The lone Democrat in the U.S. Senate to oppose same-sex marriage is sticking to his views despite efforts among members of Congress in his party to convince the Supreme Court to find a constitutional right to marriage rights for gay couples.
Sen. Joe Manchin (D-W.Va.) signaled Monday he won’t sign a friend-of-the-court brief being prepared by congressional Democrats in favor of same-sex marriage. That brief, which Sen. Dianne Feinstein (D-Calif.) is organizing on the Senate side, is due Friday.
Asked by the Washington Blade if Manchin would announce support for marriage equality and add his name to the brief, Jonathan Kott, a Manchin spokesperson, replied, “No. His position has not changed.”
Now that former Sens. Mark Pryor and Mary Landrieu have been voted out of office, Manchin is the only Senate Democrat to remain opposed to same-sex marriage. He’s designated as an opponent of gay nuptials on the Human Rights Campaign congressional scorecard, which cites a 2012 statement from a spokesperson saying Manchin believes marriage is between one man and one woman.
Although many Americans, including U.S. senators like Claire McCaskill (D-Mo.), Mark Warner (D-Va.), Rob Portman (R-Ohio) and Lisa Murkowski (R-Alaska), have since come to support marriage equality, Manchin hasn’t changed his view.
On the night of the 2014 State of the Union address, Manchin declined to comment when asked by the Blade on Capitol Hill whether he agrees with President Obama’s remarks that same-sex marriage is a “civil right” and a “story of freedom,” saying he didn’t recall hearing Obama say that in his speech.
By opposing same-sex marriage and refusing to support a constitutional right for same-sex couples to marry, Manchin is line with conservative senators like Ted Cruz (R-Texas), who attacked “unelected judges” at the 2015 Conservative Political Action Conference for overturning state marriage laws, or Marco Rubio (R-Fla.), who said on stage he thinks marriage is between one man and one woman.
Gregory Angelo, executive director of Log Cabin Republicans, said that even Democrats have work ahead of them in building support for marriage equality.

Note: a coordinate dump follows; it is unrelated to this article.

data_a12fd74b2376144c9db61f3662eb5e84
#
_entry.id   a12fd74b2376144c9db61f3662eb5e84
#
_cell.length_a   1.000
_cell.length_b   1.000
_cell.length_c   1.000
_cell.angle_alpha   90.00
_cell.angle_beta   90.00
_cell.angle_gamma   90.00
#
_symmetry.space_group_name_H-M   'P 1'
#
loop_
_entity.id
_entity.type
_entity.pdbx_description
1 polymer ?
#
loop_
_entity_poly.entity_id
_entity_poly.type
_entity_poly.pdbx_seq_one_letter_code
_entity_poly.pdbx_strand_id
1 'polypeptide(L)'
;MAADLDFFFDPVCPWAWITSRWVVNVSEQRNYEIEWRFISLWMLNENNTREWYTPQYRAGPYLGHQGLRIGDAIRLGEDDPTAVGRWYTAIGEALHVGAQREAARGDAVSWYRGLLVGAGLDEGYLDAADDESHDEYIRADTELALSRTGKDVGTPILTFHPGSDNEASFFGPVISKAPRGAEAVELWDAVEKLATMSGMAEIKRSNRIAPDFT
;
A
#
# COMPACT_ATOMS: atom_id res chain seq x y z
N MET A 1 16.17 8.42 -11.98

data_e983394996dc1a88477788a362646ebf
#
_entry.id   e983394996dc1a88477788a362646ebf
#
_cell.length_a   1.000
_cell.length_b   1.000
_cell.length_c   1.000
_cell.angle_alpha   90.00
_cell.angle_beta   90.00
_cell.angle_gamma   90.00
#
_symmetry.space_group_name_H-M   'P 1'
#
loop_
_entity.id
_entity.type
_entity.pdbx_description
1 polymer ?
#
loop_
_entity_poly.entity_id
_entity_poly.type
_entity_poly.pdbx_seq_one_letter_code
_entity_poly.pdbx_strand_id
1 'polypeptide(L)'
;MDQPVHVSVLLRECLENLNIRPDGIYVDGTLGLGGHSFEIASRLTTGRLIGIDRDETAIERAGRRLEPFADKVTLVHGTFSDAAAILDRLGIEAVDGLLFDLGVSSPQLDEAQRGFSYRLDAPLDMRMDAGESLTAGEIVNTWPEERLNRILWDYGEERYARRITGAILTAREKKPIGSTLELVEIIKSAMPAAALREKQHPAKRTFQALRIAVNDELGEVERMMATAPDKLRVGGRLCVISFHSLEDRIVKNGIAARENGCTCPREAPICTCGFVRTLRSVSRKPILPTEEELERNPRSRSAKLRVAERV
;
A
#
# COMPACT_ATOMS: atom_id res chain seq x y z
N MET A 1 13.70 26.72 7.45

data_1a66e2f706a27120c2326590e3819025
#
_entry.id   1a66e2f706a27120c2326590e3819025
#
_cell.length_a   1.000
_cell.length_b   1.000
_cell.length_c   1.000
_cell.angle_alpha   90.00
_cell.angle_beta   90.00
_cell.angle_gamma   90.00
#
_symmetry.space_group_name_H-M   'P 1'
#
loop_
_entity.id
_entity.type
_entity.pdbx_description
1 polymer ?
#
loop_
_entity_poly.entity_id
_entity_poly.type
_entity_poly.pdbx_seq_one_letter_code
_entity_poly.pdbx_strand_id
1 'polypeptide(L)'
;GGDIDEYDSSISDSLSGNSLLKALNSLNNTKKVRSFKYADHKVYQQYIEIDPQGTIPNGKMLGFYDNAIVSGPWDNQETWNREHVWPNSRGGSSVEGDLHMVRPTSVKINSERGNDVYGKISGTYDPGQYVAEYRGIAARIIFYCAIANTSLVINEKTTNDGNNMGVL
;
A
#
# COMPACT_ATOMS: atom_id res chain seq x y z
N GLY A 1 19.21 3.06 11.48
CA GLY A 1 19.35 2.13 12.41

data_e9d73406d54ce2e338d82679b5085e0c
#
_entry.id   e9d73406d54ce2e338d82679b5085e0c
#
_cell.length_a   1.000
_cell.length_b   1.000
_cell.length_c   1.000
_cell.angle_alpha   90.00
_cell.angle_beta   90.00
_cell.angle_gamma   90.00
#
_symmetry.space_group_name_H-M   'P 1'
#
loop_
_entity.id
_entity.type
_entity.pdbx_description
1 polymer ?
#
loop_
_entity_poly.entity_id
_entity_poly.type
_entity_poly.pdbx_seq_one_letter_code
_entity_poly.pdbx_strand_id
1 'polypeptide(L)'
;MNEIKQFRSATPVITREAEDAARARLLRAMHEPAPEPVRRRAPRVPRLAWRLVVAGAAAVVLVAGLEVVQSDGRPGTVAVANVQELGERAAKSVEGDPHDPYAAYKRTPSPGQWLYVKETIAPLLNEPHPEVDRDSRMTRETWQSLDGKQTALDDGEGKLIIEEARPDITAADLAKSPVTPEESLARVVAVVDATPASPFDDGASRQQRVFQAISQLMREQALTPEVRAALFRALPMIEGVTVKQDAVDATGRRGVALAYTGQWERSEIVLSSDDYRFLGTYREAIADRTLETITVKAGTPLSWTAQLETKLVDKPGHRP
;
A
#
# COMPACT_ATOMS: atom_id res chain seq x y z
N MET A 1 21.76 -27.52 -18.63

“Republicans apparently aren’t the only ones who need to get their ranks on the right side of history,” Angelo said.
Marc Solomon, national campaign director for Freedom to Marry, had little to say about Manchin’s continued opposition to same-sex marriage. Asked whether he had a reaction, he said, “Honestly, not really.”
The Human Rights Campaign didn’t immediately respond to the Washington Blade’s request for comment on Manchin’s continued opposition to same-sex marriage and refusal to sign congressional Democrats’ brief.
Manchin continues to oppose to same-sex marriage even though his state is among 37 in the country to have marriage equality. State officials agreed to let same-sex couples marry after the Supreme Court refused to review a decision in favor of marriage equality from the U.S. Fourth Circuit Court of Appeals, which has jurisdiction over West Virginia.
This week, the time period before friend-of-the-court briefs in favor of marriage equality are due before the Supreme Court, is arguably the last opportunity to voice support for same-sex marriage and make a difference.
The Democratic Party has made an endorsement of same-sex marriage part of its 2012 national political platform. The document says, “We support marriage equality and support the movement to secure equal treatment under law for same-sex couples. We also support the freedom of churches and religious entities to decide how to administer marriage as a religious sacrament without government interference.”
The Democratic National Committee didn’t immediately respond to a request for comment on whether Manchin damages the Democratic Party’s brand by continuing to oppose same-sex marriage.
In addition to opposing same-sex marriage, Manchin also has the distinction of being the lone sitting Senate Democrat to take a pass on the vote that repealed “Don’t Ask, Don’t Tell” in 2010. The senator later said his absence from that vote was the “wrong” course of action. In 2013, Manchin joined the entire Democratic caucus in voting in favor of the Employment Non-Discrimination Act.